As part of the Royal Photographic Society’s inaugural Science Photographer of the Year competition, a stunning showcase of images will go on display at the Science Museum this October, celebrating the wonders of the scientific world, with everything from space to the human body.
You’ll be able to see the world through a scientific lens in a playful yet illuminating study of everyday materials, from the structure of soap bubbles to the crystallisation of Aperol (of “spritz” fame) and even the unexpected formations of face cream.
The exhibition will also shed light on some of the more serious questions for which we look to science for answers, through thought-provoking images exploring human health, environmental conservation and the protection of endangered wildlife.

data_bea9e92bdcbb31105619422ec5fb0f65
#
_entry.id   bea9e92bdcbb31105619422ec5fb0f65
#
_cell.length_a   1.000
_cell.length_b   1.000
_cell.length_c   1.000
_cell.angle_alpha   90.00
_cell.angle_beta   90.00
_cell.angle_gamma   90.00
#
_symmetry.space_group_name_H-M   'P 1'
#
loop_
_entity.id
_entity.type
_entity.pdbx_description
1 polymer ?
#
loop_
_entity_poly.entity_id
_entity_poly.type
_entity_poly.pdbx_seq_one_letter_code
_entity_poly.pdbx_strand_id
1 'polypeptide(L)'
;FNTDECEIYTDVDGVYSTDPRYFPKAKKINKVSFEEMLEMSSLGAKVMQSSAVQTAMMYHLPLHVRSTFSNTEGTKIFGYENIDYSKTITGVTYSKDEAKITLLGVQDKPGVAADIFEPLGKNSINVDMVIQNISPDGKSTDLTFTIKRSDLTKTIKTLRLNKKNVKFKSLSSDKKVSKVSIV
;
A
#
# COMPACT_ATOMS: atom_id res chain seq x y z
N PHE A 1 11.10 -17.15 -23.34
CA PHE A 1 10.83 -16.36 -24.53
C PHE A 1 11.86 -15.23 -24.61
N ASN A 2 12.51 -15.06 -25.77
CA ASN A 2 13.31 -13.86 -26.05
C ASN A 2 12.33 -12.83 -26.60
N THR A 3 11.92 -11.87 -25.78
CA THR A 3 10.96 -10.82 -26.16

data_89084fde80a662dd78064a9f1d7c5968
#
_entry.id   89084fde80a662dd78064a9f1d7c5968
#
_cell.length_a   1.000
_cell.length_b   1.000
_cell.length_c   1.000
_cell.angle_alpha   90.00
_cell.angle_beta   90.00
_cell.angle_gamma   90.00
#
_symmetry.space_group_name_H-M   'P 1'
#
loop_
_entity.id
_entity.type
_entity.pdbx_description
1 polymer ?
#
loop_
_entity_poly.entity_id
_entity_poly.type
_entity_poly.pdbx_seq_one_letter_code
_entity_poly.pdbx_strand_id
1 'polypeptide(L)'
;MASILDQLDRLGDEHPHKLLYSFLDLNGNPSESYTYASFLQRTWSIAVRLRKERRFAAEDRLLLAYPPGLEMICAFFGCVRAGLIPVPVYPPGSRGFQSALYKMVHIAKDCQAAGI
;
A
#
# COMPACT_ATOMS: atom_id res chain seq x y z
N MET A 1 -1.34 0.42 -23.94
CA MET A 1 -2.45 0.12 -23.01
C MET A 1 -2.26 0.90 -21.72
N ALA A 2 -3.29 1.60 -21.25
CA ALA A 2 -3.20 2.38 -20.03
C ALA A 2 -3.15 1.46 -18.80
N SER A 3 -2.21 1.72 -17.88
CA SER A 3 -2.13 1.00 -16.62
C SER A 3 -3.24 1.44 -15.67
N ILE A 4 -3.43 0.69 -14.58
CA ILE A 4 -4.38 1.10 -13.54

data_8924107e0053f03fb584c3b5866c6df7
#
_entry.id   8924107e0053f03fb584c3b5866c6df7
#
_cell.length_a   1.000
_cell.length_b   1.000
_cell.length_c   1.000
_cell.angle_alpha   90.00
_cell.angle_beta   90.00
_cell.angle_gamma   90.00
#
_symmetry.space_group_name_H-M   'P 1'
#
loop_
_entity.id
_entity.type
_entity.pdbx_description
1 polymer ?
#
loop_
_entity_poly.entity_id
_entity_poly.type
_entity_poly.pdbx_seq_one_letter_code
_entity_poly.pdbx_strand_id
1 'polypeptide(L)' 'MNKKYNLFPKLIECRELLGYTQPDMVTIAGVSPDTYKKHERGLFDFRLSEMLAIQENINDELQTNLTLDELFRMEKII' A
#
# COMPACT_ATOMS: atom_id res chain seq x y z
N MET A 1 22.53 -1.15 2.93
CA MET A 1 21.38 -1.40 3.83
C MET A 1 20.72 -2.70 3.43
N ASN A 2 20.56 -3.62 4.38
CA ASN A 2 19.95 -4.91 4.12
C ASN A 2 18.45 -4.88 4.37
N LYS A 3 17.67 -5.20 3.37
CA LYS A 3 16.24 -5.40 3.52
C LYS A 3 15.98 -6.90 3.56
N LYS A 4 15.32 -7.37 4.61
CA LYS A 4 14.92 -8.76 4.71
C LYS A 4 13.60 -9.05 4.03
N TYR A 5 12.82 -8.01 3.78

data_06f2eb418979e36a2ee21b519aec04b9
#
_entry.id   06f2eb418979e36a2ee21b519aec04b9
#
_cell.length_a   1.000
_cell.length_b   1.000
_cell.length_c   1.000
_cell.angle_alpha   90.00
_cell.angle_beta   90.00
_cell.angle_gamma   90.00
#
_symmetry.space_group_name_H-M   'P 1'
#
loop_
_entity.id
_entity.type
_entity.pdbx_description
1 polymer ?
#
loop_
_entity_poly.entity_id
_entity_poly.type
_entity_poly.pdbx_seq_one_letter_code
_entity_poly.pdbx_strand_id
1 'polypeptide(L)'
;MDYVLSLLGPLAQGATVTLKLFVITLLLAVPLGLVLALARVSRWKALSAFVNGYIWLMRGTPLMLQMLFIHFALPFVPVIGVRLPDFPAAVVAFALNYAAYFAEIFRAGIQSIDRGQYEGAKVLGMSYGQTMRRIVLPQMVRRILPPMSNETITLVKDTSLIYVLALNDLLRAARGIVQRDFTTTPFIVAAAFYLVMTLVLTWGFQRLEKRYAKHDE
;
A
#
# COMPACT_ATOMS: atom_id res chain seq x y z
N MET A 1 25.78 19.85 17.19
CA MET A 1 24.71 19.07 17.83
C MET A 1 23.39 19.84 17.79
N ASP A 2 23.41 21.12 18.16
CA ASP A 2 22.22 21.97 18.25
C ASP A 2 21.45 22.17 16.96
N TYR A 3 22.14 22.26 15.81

Captured using a range of modern technologies – from digital telescopes and the latest medical imaging equipment to the everyday smartphone – the images showcase rare scientific phenomena as well as the science that affects our everyday lives.
The shortlist, decided by an expert panel of judges including the Science Museum’s Science Director, Roger Highfield, TV Presenter Dallas Campbell, Artist Zoe Laughlin and Medical Imaging Expert Catherine Draycott, was announced earlier today by the Royal Photographic Society.
The winning photographs will be unveiled at an event at the Science Museum in October to coincide with the launch of the exhibition.
Calmness of Eternity © Yevhen Samuchenko
Safety Corona © Richard Germain
Soap bubble structures © Kym Cox
Tribolium confusum. Confused flour beetle. © David Spears
Lovell Telescope Series 1C © Marge Bradshaw
NGC7000 North American Nebula © Dave Watson
Mapping1OxygenIbPEM © Yasmin Crawford
Super Moon Lunar Eclipse January 2019 © Mary Anne Chilton
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